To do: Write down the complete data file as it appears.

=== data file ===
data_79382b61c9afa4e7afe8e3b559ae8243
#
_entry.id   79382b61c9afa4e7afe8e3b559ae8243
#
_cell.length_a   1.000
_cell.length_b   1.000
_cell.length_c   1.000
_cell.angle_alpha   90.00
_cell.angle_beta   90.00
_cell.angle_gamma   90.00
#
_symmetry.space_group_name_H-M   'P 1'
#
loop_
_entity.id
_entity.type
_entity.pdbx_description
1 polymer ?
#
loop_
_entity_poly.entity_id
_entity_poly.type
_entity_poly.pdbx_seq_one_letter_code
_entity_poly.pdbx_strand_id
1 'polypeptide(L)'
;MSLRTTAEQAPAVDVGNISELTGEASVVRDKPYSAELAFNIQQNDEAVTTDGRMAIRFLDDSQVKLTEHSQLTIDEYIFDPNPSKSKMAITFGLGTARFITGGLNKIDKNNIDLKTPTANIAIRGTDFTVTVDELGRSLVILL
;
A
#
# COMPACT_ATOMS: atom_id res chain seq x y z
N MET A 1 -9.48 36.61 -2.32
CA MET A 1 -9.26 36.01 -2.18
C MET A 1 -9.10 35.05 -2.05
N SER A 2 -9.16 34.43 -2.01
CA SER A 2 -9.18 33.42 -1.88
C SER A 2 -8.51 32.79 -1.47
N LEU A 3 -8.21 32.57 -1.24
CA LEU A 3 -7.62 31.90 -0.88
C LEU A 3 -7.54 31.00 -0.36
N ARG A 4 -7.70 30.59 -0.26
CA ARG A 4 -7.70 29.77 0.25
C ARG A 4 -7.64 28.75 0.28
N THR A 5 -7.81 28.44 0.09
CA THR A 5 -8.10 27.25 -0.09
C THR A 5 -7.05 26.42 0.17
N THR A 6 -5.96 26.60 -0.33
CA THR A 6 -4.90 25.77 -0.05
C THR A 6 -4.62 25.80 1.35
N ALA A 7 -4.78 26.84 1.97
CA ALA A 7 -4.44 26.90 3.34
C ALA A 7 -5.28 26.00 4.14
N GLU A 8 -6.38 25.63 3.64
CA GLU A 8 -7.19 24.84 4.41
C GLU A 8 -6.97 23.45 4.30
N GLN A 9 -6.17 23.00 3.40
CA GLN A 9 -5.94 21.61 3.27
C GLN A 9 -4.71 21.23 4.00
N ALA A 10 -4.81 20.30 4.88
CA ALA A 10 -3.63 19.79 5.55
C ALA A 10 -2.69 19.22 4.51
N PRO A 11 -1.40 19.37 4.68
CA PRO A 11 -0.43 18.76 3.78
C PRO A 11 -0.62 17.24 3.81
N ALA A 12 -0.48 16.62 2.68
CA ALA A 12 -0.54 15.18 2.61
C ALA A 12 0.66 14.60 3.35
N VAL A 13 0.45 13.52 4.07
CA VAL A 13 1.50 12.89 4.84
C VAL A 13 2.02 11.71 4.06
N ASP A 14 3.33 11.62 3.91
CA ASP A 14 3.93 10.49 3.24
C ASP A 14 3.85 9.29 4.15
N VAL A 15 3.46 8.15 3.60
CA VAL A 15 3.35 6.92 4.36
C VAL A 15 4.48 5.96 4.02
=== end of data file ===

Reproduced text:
data_79382b61c9afa4e7afe8e3b559ae8243
#
_entry.id   79382b61c9afa4e7afe8e3b559ae8243
#
_cell.length_a   1.000
_cell.length_b   1.000
_cell.length_c   1.000
_cell.angle_alpha   90.00
_cell.angle_beta   90.00
_cell.angle_gamma   90.00
#
_symmetry.space_group_name_H-M   'P 1'
#
loop_
_entity.id
_entity.type
_entity.pdbx_description
1 polymer ?
#
loop_
_entity_poly.entity_id
_entity_poly.type
_entity_poly.pdbx_seq_one_letter_code
_entity_poly.pdbx_strand_id
1 'polypeptide(L)'
;MSLRTTAEQAPAVDVGNISELTGEASVVRDKPYSAELAFNIQQNDEAVTTDGRMAIRFLDDSQVKLTEHSQLTIDEYIFDPNPSKSKMAITFGLGTARFITGGLNKIDKNNIDLKTPTANIAIRGTDFTVTVDELGRSLVILL
;
A
#
# COMPACT_ATOMS: atom_id res chain seq x y z
N MET A 1 -9.48 36.61 -2.32
CA MET A 1 -9.26 36.01 -2.18
C MET A 1 -9.10 35.05 -2.05
N SER A 2 -9.16 34.43 -2.01
CA SER A 2 -9.18 33.42 -1.88
C SER A 2 -8.51 32.79 -1.47
N LEU A 3 -8.21 32.57 -1.24
CA LEU A 3 -7.62 31.90 -0.88
C LEU A 3 -7.54 31.00 -0.36
N ARG A 4 -7.70 30.59 -0.26
CA ARG A 4 -7.70 29.77 0.25
C ARG A 4 -7.64 28.75 0.28
N THR A 5 -7.81 28.44 0.09
CA THR A 5 -8.10 27.25 -0.09
C THR A 5 -7.05 26.42 0.17
N THR A 6 -5.96 26.60 -0.33
CA THR A 6 -4.90 25.77 -0.05
C THR A 6 -4.62 25.80 1.35
N ALA A 7 -4.78 26.84 1.97
CA ALA A 7 -4.44 26.90 3.34
C ALA A 7 -5.28 26.00 4.14
N GLU A 8 -6.38 25.63 3.64
CA GLU A 8 -7.19 24.84 4.41
C GLU A 8 -6.97 23.45 4.30
N GLN A 9 -6.17 23.00 3.40
CA GLN A 9 -5.94 21.61 3.27
C GLN A 9 -4.71 21.23 4.00
N ALA A 10 -4.81 20.30 4.88
CA ALA A 10 -3.63 19.79 5.55
C ALA A 10 -2.69 19.22 4.51
N PRO A 11 -1.40 19.37 4.68
CA PRO A 11 -0.43 18.76 3.78
C PRO A 11 -0.62 17.24 3.81
N ALA A 12 -0.48 16.62 2.68
CA ALA A 12 -0.54 15.18 2.61
C ALA A 12 0.66 14.60 3.35
N VAL A 13 0.45 13.52 4.07
CA VAL A 13 1.50 12.89 4.84
C VAL A 13 2.02 11.71 4.06
N ASP A 14 3.33 11.62 3.91
CA ASP A 14 3.93 10.49 3.24
C ASP A 14 3.85 9.29 4.15
N VAL A 15 3.46 8.15 3.60
CA VAL A 15 3.35 6.92 4.36
C VAL A 15 4.48 5.96 4.02